There are many types of edges in the markets that a trader can have with discipline, focus, knowledge, information, backtesting, chart studies, patterns, or perseverance.  Anything that leads to profitability by outperforming others is considered an edge. A trading edge doesn’t mean that you win every trade it means that over time your edge plays out and you are profitable. One of the best examples of an edge is the casino versus the gambler. The casino is a business that operates based on a mathematical edge over the gamblers that ignore the odds of success. The casino also has table limits to manage their risk per bet and also will ask any gamblers that have developed their own edge over them in Black Jack by card counting to leave eventually, cutting the casino’s losses short.

Here are ten edges that a trader can develop in the markets:

  • A positive expectancy model.
  • A profitable mechanical trading system.
  • A discretionary rule-based strategy that creates more profits than losses.
  • A positive risk/reward ratio on entry.
  • Cutting losses short and letting winners run.
  • Backtested signals that has wins on average that are bigger than the losses.
  • Discipline to follow a good trading plan.
  • Risk management that allows survival during losing streaks.
  • A high win rate with small losses for losing trades.
  • Proper position sizing.

A trading edge is an approach that creates an advantage of any size or dynamic over the people you are trading against. It doesn’t have to be fancy or complex, just something that maximizes wins and minimizes losses to create profits when the edge is allowed to play out consistently over time. If you don’t know what your trading edge is, then you don’t have one. If you don’t have a edge in the markets then you are just a gambler. It is important not to confuse being a lucky gambler with being a great trader. Only trade when your edge is present.

5. Plan on long-term survival and success as a trader.

With somewhere between 80% to 90% of traders losing money consistently in the long-term and most new traders not even making it through their first year I thought ten tips on survival may help some of my new blog readers be in the markets this time next year.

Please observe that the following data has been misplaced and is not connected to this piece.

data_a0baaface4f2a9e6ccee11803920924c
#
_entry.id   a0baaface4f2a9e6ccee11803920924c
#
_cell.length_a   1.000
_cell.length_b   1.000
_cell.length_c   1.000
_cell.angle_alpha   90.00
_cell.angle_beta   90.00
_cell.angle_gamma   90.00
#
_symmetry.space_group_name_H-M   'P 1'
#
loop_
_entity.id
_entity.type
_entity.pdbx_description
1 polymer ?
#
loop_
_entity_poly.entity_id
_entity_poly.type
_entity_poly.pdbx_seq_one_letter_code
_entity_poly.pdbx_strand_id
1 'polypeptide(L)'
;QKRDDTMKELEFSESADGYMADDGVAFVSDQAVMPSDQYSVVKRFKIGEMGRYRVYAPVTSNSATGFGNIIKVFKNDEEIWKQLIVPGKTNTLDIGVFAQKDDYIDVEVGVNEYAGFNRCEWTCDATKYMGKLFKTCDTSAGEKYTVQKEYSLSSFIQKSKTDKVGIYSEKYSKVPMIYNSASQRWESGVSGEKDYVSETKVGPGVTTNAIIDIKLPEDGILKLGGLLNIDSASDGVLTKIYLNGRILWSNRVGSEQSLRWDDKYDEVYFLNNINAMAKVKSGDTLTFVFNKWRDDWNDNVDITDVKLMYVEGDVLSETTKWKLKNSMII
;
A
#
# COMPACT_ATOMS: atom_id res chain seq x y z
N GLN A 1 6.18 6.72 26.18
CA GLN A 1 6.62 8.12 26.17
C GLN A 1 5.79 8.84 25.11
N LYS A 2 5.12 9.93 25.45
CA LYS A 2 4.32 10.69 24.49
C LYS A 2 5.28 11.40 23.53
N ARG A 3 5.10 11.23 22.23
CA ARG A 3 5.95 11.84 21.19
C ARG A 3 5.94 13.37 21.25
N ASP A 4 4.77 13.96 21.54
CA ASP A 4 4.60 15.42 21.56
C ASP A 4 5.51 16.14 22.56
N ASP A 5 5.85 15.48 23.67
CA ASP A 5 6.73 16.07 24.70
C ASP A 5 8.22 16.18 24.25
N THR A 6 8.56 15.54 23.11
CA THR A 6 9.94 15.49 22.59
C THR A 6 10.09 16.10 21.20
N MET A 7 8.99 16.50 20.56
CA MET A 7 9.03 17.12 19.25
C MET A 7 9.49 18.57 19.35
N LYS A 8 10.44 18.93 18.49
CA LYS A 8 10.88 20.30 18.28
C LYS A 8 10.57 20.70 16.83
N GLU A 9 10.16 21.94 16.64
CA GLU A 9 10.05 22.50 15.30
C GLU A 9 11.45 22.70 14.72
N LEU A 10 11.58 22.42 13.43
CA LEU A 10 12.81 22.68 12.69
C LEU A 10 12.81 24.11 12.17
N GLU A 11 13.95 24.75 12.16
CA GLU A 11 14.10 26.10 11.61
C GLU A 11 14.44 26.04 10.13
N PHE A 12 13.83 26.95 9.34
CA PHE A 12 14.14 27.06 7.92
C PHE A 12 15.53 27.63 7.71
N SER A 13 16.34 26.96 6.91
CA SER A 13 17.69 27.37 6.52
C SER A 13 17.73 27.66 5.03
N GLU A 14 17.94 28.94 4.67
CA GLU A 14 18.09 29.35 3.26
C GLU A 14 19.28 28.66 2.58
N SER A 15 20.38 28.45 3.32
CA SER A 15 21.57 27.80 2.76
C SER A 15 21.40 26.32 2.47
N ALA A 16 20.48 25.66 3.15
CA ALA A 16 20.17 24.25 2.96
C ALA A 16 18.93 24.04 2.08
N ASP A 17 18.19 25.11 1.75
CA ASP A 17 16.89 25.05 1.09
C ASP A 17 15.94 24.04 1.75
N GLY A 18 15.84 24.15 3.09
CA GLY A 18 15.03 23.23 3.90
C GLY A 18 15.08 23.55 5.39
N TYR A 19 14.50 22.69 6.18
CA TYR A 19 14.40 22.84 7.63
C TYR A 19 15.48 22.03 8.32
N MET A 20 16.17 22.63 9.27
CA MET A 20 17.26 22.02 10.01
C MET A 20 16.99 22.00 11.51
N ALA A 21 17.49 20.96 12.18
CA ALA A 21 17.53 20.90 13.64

I have seen many come and go over the years and a few things can keep you in the game long enough to win. Some new traders send one e-mail then when they realize it is work to trade they move on quickly to the next get rich quick scheme. Others want the magic formula to success and think that rich traders are all holding back that they have the Holy Grail of making money in their possession but won’t share it.

The truth is trading is like being an entrepreneur, taking risks, being rewarded when right, losing money when wrong. Profits come from the traders that lose money so you have to be on the right side at the right time to make money in the markets. The first steps are creating a quantified systematic process for profits, managing the size of your risk, and following your trading plan with discipline.

New Traders Survival Guide For The First Year:

You need enough capital to trade so you do not take outsized risk because your account is too small. Focus on building your initial capital first, not going for big risk home run plays, you will lose money fast, add to your capital as you go, and grow it while you learn.

Never lose more than 1% of your trading capital on any one trade. If this is not worth your trouble then you need to build your capital up before you continue. This refers to where to place stop losses so you minimize losses it does NOT refer  to total position size and to trade with only 1% of your capital. It refers to how to manage your position size based on the volatility of the underlying asset at the location of your stop loss at the price level that shows you that the trade is invalid.

Don’t attempt to trade futures or options unless you fully understand how they work. It is too easy to lose a lot of money if you do not fully understand how they move and act.

Don’t trade illiquid markets in penny stocks, options, or even some stocks or futures, the bid/ask spreads will devour your account only the market makers win in illiquid markets.

Only learn about trading from sources you trust.

Find experienced traders to learn from whether in real life or social media, just watch how they operate and ask the right questions, but don’t bother them too much. Do enough homework so you know what good questions to ask are. Don’t feel entitled to their time for free.

Don’t even attempt to trade until you have a trading plan with a method that has a systematic approach and an edge.

If you don’t understand the probability of your risk of ruin based on your amount of risk exposure per trade do not trade until you do.

Take all the time you need to get educated in trading before you ever place your first trade. If you have not put in some serious time reading good trading books, studying charts, backtesting, and using all the resources available online. You shouldn’t trade any real money until you are educated in trading. The market isn’t going anywhere and there is no rush to get into it until you are completely ready.

Set specific goals with a timeline so you know where you are in your trading journey. Be realistic but stretch yourself. It is not about making money at first it is about work, effort, and experience to get you to profitability. Once you get the right process, discipline, and risk management in place only time will separate you from profitable trading success over the long-term. The first step however, is surviving the learning curve and avoiding the risk of financial or mental ruin that knocks you out of the game for good.